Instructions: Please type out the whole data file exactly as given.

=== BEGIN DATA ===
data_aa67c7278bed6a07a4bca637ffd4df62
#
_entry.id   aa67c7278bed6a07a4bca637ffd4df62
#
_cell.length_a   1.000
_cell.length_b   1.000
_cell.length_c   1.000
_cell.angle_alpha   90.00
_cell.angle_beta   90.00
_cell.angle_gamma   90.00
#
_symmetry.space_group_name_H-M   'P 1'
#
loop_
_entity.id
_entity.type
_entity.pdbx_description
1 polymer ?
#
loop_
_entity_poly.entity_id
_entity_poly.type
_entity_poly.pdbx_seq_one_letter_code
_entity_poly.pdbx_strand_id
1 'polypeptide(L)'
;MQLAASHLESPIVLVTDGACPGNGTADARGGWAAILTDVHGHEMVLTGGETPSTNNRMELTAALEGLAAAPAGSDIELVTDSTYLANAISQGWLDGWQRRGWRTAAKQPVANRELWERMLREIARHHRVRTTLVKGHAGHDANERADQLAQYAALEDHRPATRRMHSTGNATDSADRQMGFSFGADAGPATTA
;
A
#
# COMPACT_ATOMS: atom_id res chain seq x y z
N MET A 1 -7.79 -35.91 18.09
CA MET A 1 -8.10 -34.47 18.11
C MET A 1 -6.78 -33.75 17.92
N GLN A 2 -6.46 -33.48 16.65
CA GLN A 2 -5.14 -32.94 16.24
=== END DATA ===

data_aa67c7278bed6a07a4bca637ffd4df62
#
_entry.id   aa67c7278bed6a07a4bca637ffd4df62
#
_cell.length_a   1.000
_cell.length_b   1.000
_cell.length_c   1.000
_cell.angle_alpha   90.00
_cell.angle_beta   90.00
_cell.angle_gamma   90.00
#
_symmetry.space_group_name_H-M   'P 1'
#
loop_
_entity.id
_entity.type
_entity.pdbx_description
1 polymer ?
#
loop_
_entity_poly.entity_id
_entity_poly.type
_entity_poly.pdbx_seq_one_letter_code
_entity_poly.pdbx_strand_id
1 'polypeptide(L)'
;MQLAASHLESPIVLVTDGACPGNGTADARGGWAAILTDVHGHEMVLTGGETPSTNNRMELTAALEGLAAAPAGSDIELVTDSTYLANAISQGWLDGWQRRGWRTAAKQPVANRELWERMLREIARHHRVRTTLVKGHAGHDANERADQLAQYAALEDHRPATRRMHSTGNATDSADRQMGFSFGADAGPATTA
;
A
#
# COMPACT_ATOMS: atom_id res chain seq x y z
N MET A 1 -7.79 -35.91 18.09
CA MET A 1 -8.10 -34.47 18.11
C MET A 1 -6.78 -33.75 17.92
N GLN A 2 -6.46 -33.48 16.65
CA GLN A 2 -5.14 -32.94 16.24